Robertson building needs a new roof, pronto

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By Jesse Osbourne

The roof of the newly-acquired Robertson building is ‘leaking like a sieve,’ according to city administrator Laurie Smith during the regular-scheduled city council meeting on Tuesday of last week.

Smith said the architect that is working with the city, free of charge, advised that a new roof be put on the building, and quick.
“The best news that we have is that we have some hope that grant money is, perhaps, available,” Smith said. “That being said, the grant money cannot possibly get here in time for the roof work. We did go ahead and accept proposals.”
The city received three proposals for installing a new roof on the historical building.
Insulated Roofing was the lowest bidder at $36,777. The same company has replaced or repaired several roofs in downtown Springfield.
Emanuel Ballard was the second lowest bid at $44,275. Tri-State Roofing was the highest bidder, with a bid of $51,920.
“(The architect) is reviewing them and making sure everything would in fact be historically and aesthetically pleasing, and not something we would have to re-do when and if grants come down the pike,” Smith said.
Council member Brooke Coulter asked if grant money could be used to reimburse the city for roof installation.
Smith said that a grant would not likely be able to be used to reimburse work that the city had already paid for.
She said if the city accepted the low bid, there could be an additional cost, contingent upon what is found during an infrared test.
Smith added that Insulated Roofing is offering a 15-year warranty, where the other bidders are offering a five-to-10-year warranty.
Mayor Dr. John Cecconi indicated that a special-called meeting may have to be held so that action on the roof could be taken before bad weather set in.
“We feel confident we’re going to be able to get this work accomplished,” Smith said. “No award will be made unless the council makes it upon the recommendation of our architect.”

Property maintenance ordinance
The Main Street / Renaissance committee discussed and recommended an ordinance for the city council to approve, which was presented at the council meeting.
The ordinance would address properties with peeling paint, gutters falling down and broken glass.
“Their specific interest is in the historic district and Renaissance districts,” Smith said. “They do concur that it would probably be great for the entire city, because we do have quite a bit of property that doesn’t necessarily fit under the nuisance ordinance...”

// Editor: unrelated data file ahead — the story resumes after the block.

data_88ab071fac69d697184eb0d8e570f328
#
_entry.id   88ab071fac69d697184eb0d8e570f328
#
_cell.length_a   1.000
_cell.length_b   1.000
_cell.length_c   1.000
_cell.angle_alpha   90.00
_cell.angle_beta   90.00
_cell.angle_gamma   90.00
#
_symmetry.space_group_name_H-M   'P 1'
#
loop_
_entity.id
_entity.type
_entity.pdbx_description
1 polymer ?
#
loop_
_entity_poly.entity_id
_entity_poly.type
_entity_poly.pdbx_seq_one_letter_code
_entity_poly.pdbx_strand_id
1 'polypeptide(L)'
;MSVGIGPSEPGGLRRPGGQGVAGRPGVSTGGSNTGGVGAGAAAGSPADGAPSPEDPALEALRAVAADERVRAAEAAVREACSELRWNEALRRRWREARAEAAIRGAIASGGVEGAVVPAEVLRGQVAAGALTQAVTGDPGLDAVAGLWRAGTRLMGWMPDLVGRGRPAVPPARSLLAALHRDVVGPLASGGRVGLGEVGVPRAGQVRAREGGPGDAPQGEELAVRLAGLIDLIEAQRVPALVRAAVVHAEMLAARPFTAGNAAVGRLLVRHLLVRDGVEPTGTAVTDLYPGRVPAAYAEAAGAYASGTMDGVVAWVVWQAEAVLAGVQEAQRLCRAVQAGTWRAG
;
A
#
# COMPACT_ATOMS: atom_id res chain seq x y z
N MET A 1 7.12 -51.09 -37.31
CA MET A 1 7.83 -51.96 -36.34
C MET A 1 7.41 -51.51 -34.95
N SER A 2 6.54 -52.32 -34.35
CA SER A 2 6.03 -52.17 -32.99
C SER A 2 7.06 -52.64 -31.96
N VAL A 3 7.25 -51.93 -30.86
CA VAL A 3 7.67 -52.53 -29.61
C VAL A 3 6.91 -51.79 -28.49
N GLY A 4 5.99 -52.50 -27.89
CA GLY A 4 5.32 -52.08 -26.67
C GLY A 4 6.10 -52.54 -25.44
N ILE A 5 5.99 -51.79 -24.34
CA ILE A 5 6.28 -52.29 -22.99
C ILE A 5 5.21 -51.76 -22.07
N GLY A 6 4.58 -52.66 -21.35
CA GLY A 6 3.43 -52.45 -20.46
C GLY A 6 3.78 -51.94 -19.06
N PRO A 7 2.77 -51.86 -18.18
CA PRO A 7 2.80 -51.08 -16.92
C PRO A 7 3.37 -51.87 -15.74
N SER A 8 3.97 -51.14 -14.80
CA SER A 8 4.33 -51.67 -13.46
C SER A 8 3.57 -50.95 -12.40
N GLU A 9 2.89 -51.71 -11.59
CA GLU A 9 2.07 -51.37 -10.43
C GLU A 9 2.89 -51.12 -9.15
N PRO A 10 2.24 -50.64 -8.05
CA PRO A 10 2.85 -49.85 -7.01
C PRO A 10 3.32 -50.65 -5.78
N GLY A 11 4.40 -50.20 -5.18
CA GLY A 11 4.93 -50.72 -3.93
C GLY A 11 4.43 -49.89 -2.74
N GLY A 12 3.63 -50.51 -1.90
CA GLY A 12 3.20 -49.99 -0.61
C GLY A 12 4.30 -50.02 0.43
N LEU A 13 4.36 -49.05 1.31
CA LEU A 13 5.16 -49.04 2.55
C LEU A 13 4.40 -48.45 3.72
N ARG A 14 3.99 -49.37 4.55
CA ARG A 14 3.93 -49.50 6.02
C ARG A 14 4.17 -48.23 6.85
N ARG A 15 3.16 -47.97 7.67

City attorney Bill Robinson said the nuisance ordinance mostly applies to property that is nearly beyond repair.
“The goal would be with a basic property maintenance ordinance. Maybe you could have some basics,” he said. “Some guttering, windows and that kind of thing to where the properties don’t dilapidate in such a fashion that they literally have no other purpose than to raze them.”
Robinson said such an ordinance could go as far as curbing drug use in the city.
“So many times these blighted properties are used as crack houses or other sorts of flop houses for people that have no other place to go,” he said. “Even something like a nuisance ordinance has much greater applications in terms of making positive change on some of the other problems.”

In other news...
- The city council meeting scheduled for election day, Nov. 8, has been moved to the Springfield Opera House, due to city hall being a polling place.  The meeting time has been changed to 5 p.m.
- The council agreed to continue hosting a Christmas dinner for city employees.
“We got into this controversy last year or the year before,” Cecconi said. “My opinion was, some of the people that come, it’s probably the only Christmas party that they actually have. You say that’s not true. Well, you sit there at the door and just watch who comes in and then tell me when they go somewhere else. Sincerely. I think they look forward to it. I’m in favor of it.”
- Springfield city police chief Jim Smith said officers are making rounds in local schools.
“They don’t have to do it everyday, but I told them a couple of times a week to get out and they go in every school,” Smith said.
- Trick-or-treating in Springfield will take place from 4 p.m. to 5:30 p.m. in downtown on Oct. 31. Residential trick-or-treating will take place from 5:30 p.m. until 7 p.m.